International Puppeteers Unionn

Mezinárodní loutkařská unie

Union International de Marrionette

Czech professional puppet theatres

Prior to World War II. there was only one single professional puppet theatre in Czechoslovakia – The Theatre of Spejbl and Hurvínek, which was founded in Plzeň in 1930 by an outstanding puppeteer and dramatist, Josef Skupa. It was only in 1945 that the theatre, the repertory of which was based on two protagonists – father Spejbl and son Hurvínek, moved to Prague. It is thanks to these two figures that the Theatre of Spejbl and Hurvínek is one of our most popular puppet theatres, known primarily by children but adults as well, both at home and abroad.

The creation of a wide network of Czech professional puppet theatres after World War II. is related to the Theatre Act of 1948 which legislated the foundation of professional regional theatres. Among the first ones was the Prague Central Puppet Theatre (today the Minor Theatre), which since the beginning of its history based its style (contrary to the Theatre of Spejbl and Hurvínek where only marionettes are used in performances) mainly on the use of hand-held puppets – javajans. In the early fifties, on this basis other puppet theatres came into being in Bohemia and Moravia – in Brno, Liberec (later the famous Naive Theatre), České Budějovice, Kladno and Ostrava. Some of these puppet stages of this era ceased to exist (Teplice, Karlovy Vary, Mariánské Lázně), while on the other hand the puppet theatre in Plzen came into being (today’s Alfa Theatre) which ranked successfully among the best Czech puppet theatres. For a long time the DRAK Puppet Theatre (1958) of East Bohemia was the youngest puppet stage which started to attract considerable attention towards the end of the sixties and which gradually became our most important puppet theatre, the style of which is based on a return to Czech puppetry tradition on one hand and on an inventive use of combining the live actor and the puppet on the other hand, finding a large number of admirers and followers at home as well as abroad. For the time being, the latest puppet theatre to appear is the Theatre of Variety (1987) performing at the Most Theatre of Drama. Next to these companies operating in their own theatre buildings, some independent professional associations appeared (Buchty a loutky, the Dejvice Theatre, the Theatre of the Forman Brothers, etc. which use puppets in their stagings of a studio character.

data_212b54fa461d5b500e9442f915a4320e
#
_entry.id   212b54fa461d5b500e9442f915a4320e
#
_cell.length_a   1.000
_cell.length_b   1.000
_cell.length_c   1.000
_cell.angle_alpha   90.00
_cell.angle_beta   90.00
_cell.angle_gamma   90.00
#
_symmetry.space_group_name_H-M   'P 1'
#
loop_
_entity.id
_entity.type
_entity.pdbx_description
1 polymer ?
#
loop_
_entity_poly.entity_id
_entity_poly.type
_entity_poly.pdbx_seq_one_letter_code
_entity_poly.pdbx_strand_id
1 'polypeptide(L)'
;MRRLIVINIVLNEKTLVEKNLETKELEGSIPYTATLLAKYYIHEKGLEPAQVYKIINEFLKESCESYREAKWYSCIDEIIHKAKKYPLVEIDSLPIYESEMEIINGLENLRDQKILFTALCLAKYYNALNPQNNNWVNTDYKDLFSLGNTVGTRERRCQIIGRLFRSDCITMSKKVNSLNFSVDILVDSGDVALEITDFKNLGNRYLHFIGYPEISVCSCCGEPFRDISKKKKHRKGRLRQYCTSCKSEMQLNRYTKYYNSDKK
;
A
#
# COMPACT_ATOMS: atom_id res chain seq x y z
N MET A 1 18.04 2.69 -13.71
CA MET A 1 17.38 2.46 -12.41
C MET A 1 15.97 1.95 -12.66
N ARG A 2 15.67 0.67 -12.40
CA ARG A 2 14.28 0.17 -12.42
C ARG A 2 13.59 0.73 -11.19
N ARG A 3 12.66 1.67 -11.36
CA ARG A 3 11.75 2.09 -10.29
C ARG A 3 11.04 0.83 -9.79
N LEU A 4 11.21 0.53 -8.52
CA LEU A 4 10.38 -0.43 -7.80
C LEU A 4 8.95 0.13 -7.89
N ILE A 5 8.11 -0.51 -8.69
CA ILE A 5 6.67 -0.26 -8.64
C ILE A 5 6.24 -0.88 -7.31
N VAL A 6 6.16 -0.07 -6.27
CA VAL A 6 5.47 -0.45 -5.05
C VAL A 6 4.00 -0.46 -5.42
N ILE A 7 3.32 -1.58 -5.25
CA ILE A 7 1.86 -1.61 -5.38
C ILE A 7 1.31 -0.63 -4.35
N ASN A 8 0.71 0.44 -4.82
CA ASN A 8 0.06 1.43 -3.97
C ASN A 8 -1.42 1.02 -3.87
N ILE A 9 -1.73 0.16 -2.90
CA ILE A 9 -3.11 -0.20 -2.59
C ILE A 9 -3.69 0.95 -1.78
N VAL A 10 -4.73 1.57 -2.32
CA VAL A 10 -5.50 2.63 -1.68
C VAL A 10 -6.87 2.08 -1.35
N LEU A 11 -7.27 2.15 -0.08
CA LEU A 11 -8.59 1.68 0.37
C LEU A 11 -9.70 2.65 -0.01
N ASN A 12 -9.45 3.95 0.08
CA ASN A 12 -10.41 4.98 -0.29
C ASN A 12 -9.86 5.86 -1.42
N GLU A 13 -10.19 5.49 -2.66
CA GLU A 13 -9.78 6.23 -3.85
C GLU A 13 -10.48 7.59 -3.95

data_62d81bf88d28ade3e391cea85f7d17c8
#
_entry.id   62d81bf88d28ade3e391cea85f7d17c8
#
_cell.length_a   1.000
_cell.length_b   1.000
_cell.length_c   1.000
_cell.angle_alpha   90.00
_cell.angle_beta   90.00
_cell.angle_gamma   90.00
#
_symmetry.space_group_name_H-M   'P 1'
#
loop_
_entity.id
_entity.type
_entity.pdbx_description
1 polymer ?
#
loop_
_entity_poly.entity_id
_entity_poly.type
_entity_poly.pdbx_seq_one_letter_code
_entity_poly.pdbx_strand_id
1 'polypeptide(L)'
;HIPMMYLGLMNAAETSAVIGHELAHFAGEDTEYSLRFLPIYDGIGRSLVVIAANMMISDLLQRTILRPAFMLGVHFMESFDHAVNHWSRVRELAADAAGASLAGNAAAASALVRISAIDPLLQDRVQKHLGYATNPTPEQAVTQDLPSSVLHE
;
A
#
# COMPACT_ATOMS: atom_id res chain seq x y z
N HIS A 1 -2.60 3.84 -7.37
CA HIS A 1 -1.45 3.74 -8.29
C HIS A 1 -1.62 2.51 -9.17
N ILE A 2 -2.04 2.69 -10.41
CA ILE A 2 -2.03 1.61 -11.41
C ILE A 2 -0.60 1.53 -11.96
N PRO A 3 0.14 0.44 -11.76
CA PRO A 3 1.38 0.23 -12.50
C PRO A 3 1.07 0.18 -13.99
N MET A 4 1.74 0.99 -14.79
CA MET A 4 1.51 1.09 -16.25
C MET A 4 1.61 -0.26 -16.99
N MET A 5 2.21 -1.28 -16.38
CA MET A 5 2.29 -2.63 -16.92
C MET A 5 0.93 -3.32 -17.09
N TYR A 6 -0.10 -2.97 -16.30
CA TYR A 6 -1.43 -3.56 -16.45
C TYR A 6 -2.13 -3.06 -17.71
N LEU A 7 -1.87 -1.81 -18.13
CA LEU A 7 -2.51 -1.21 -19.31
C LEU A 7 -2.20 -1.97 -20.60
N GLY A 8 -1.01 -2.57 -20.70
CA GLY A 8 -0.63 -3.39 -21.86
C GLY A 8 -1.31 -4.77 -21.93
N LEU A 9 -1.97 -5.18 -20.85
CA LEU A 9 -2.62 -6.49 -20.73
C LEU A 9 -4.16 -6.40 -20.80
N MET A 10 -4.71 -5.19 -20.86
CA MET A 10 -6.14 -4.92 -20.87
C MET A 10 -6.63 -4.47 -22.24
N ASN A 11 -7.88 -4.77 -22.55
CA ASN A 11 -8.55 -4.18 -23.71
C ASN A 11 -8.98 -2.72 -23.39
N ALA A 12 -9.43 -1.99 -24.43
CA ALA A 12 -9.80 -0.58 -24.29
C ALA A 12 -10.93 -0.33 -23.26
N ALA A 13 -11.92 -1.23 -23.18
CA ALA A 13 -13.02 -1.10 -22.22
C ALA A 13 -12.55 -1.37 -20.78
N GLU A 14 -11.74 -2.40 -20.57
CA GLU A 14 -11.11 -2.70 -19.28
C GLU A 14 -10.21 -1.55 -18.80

At present, there is a total of 10 professional (statutory) permanent puppet theatres in Bohemia and Moravia.

In view of the history of Czech puppetry, where the amateur puppet theatre plays an irreplaceable part, a survey of Czech puppetry must include a mention of amateur ensembles. Although their number has, in recent years decreased (there are about 200 registered amateur companies), the work of these mature amateur ensembles can often be compared with the work of professional puppeteers. The ensemble with a tradition of long standing worth mentioning is the Divadélko Říše Loutek (Little Theatre of the Realm of Puppets) and among the younger inspired groups it is the Céčko of Svitava, Čmukaři of Modřišice, Bouda a Střípek of Plzeň.